John Ferber talks about ‘Secret Millionaire’

Robert J. Terry//March 28, 2011

John Ferber talks about ‘Secret Millionaire’

By Robert J. Terry

//March 28, 2011

Local fans of the ABC show “Secret Millionaire” saw a familiar face Sunday night — John Ferber, who co-founded in the 1990s with his brother, Scott, and today lives in Palm Beach County, Fla.

Ferber spent a week posing as a documentary filmmaker in the notorious Skid Row district of Los Angeles.

The episode ended with Ferber cutting checks totaling $100,000 for three neighborhood organizations. He also purchased $20,000 in goods for the groups.

Baltimore-based was acquired in 2004 for $435 million in cash; Ferber pocketed about $72 million in the deal. He has several Internet ventures percolating from his Florida base, including, which we blogged about a couple of weeks ago.

He says he was intrigued about going on reality TV after a producer for the show — who read a profile of Ferber in a magazine — forwarded him some YouTube clips of the British version of the program.

“I was really touched by the whole spirit of the show,” Ferber told me Monday. “It really felt like the right thing to do.”

In the episode — you can see it here in its entirety on Hulu — Ferber spends time at the Alexandria House, a long-term shelter for abused women and children. He also meets some of the estimated 15,000 homeless people in the area through a group that organizes three-on-three basketball games in a park. A wall mural that had fallen into disrepair provides a haunting backdrop (and appears later in the episode).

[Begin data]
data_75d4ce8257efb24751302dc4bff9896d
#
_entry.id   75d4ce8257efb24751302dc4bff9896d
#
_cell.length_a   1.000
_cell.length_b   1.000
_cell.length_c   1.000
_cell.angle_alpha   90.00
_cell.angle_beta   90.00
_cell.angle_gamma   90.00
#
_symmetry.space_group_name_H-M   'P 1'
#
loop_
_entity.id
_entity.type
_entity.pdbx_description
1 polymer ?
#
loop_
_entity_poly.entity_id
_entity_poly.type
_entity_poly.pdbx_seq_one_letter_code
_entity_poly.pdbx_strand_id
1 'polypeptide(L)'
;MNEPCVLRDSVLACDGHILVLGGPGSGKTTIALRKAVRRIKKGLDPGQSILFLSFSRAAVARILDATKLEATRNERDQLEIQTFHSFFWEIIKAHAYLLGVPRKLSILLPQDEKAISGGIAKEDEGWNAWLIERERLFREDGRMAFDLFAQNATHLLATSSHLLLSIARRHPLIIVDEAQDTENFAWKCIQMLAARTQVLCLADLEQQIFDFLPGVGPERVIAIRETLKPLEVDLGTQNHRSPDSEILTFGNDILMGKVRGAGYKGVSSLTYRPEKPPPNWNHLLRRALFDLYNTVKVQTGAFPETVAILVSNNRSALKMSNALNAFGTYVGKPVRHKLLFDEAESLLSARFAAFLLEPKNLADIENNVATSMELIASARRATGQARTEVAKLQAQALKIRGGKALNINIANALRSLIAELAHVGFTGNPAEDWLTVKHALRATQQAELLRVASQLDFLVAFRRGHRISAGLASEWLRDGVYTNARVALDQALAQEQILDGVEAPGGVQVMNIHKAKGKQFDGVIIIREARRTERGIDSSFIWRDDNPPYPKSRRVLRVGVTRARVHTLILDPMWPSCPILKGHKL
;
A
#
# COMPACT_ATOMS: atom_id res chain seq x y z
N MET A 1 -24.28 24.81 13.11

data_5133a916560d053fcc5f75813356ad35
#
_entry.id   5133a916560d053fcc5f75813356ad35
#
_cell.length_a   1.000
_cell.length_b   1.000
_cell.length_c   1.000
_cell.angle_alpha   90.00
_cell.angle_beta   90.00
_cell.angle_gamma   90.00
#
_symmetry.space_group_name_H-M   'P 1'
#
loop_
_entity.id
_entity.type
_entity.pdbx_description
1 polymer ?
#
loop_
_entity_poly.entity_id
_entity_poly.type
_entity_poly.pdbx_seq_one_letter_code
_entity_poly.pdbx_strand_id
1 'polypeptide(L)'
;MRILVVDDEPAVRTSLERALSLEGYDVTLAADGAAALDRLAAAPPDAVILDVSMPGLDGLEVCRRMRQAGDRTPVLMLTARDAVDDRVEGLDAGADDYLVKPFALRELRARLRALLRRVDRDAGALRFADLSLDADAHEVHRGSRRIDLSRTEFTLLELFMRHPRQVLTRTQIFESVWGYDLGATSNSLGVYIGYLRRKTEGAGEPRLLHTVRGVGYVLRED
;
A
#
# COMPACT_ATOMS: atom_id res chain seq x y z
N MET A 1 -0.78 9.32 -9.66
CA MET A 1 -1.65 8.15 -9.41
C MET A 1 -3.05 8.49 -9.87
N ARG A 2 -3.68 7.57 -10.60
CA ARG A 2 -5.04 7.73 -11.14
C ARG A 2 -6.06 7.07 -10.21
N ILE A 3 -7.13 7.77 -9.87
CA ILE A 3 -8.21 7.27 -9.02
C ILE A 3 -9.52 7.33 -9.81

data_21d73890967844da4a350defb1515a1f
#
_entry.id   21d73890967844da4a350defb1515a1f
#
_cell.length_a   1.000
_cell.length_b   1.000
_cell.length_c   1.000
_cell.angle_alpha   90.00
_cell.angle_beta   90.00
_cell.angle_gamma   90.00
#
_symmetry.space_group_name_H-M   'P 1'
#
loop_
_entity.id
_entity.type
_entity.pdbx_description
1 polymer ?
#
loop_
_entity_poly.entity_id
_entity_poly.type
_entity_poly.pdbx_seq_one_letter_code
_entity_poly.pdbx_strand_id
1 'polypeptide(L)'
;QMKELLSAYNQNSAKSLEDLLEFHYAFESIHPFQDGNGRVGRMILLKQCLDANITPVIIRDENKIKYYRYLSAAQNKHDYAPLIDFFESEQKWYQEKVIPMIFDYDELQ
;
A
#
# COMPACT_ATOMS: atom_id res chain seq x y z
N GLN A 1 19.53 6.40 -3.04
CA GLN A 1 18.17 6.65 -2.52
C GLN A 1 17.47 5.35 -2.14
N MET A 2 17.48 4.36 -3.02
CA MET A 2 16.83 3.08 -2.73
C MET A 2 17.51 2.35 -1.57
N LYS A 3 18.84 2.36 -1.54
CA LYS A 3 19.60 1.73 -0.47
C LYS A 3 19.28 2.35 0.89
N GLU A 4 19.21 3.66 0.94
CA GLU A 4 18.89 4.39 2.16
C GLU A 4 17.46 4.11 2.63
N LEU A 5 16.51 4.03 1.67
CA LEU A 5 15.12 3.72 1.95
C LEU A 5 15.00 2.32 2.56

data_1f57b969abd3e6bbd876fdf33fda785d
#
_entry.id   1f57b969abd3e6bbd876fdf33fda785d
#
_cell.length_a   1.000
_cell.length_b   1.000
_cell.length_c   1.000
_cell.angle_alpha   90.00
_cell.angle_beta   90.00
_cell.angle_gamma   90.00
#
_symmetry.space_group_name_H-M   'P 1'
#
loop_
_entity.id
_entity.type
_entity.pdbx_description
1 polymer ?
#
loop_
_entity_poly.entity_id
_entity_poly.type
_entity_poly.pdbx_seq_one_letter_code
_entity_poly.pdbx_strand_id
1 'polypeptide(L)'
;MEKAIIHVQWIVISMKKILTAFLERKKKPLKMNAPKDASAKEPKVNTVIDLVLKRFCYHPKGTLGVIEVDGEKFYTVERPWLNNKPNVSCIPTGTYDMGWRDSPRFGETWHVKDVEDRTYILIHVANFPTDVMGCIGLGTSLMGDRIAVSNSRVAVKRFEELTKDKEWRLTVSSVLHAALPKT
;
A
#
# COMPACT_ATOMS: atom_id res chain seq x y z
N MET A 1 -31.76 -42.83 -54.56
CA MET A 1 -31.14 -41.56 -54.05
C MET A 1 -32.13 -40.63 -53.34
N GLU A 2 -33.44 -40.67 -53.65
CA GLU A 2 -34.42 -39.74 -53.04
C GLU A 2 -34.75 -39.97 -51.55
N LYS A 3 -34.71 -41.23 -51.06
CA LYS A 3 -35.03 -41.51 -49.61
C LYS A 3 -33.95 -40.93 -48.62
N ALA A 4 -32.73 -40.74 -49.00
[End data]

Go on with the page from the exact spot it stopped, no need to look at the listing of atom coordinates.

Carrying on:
He also meets one man named Amin, who distributes hygiene kits and other essentials to the area’s homeless. During the episode, Amin takes the shoes off his feet and gives them to another man, a moment that clearly moved Ferber.

The episode was filmed over a week in March 2010. Ferber didn’t know where he was going until a cab driver at the airport in Los Angeles told him. With a crew of anywhere from 20 to 30 people following him, Ferber was dropped off at an intersection and led to a low-income housing complex.

He’s been back to the area since the show was recorded and says he keeps in touch with the people he spent time with during the episode. In thinking about how the program impacted him, Ferber referenced a man with no arms or legs who for many years has set up on President Street near Little Italy, asking drivers for change.

“I passed the guy probably every day for 15 years and never really gave a lot of thought to the people and the circumstances that put them there,” he said. “It opened my eyes.”


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